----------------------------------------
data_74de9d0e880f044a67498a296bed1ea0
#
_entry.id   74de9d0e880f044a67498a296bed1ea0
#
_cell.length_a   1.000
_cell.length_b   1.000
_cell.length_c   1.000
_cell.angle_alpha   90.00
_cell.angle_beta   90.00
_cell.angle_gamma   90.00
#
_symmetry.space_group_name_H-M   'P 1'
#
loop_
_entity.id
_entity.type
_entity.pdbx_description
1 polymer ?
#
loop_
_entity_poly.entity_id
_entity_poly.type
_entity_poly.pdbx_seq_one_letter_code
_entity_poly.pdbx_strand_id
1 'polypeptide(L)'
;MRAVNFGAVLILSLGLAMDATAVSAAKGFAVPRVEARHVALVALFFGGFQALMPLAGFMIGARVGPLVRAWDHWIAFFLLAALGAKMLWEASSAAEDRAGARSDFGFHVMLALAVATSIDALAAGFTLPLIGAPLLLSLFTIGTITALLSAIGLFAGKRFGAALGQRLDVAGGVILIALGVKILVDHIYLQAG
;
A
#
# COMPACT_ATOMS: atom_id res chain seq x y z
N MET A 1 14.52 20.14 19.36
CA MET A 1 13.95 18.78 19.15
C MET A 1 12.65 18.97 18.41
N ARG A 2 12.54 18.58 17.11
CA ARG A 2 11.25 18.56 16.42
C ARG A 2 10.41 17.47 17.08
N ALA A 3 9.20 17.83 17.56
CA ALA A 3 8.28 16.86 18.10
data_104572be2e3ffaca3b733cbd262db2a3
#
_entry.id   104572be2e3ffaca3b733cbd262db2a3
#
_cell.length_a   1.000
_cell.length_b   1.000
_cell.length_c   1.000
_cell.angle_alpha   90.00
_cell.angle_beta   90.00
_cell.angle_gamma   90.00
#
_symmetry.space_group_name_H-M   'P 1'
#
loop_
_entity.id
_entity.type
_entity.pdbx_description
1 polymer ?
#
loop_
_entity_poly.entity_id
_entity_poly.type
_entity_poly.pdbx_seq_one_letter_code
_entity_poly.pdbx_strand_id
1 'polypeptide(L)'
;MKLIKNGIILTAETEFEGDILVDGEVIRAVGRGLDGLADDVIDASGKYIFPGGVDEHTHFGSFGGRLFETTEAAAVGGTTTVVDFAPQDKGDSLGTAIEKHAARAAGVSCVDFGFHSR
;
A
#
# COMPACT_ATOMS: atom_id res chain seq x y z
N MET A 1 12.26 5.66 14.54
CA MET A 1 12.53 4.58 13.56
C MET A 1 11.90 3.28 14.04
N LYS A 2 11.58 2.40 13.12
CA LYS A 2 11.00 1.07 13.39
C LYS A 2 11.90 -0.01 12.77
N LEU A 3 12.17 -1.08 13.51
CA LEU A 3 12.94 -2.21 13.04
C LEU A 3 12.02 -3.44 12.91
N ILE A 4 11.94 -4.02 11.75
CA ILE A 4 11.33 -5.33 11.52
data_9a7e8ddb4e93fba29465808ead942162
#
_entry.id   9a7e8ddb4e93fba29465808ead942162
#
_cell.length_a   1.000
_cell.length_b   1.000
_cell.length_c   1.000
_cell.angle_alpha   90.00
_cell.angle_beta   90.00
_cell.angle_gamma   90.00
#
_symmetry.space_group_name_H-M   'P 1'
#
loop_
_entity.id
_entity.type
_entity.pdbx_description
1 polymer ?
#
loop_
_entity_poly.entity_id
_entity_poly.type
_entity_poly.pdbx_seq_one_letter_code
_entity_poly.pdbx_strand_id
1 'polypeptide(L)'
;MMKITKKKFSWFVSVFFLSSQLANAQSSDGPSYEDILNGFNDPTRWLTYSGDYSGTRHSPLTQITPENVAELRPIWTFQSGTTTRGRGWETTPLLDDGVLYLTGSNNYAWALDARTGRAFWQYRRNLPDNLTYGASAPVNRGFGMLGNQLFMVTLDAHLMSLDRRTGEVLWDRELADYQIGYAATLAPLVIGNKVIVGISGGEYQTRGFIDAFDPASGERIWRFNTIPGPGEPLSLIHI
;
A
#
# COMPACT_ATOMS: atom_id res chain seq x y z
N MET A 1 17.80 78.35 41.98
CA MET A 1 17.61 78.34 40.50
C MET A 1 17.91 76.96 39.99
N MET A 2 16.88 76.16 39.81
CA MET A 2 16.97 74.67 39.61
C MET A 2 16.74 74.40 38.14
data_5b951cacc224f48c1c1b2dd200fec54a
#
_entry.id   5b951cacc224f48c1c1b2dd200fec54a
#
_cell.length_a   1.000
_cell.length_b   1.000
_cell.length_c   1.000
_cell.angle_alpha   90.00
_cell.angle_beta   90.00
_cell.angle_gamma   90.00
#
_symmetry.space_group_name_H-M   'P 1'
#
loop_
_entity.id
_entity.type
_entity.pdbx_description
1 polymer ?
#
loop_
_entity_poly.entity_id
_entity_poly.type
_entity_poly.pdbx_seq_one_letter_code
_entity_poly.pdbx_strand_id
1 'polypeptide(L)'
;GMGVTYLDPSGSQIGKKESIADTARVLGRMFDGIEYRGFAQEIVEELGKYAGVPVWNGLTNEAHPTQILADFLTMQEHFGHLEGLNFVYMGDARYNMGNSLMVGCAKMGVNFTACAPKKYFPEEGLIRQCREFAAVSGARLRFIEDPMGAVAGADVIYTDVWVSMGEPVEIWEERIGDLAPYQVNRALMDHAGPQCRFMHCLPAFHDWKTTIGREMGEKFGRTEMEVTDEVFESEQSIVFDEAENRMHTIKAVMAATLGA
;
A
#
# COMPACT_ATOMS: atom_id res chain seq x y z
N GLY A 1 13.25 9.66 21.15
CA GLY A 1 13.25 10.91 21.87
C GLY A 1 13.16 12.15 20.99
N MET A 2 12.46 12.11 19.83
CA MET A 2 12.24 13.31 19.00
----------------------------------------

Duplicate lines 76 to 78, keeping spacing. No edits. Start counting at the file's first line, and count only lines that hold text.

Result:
CA LEU A 3 12.94 -2.21 13.04
C LEU A 3 12.02 -3.44 12.91
N ILE A 4 11.94 -4.02 11.75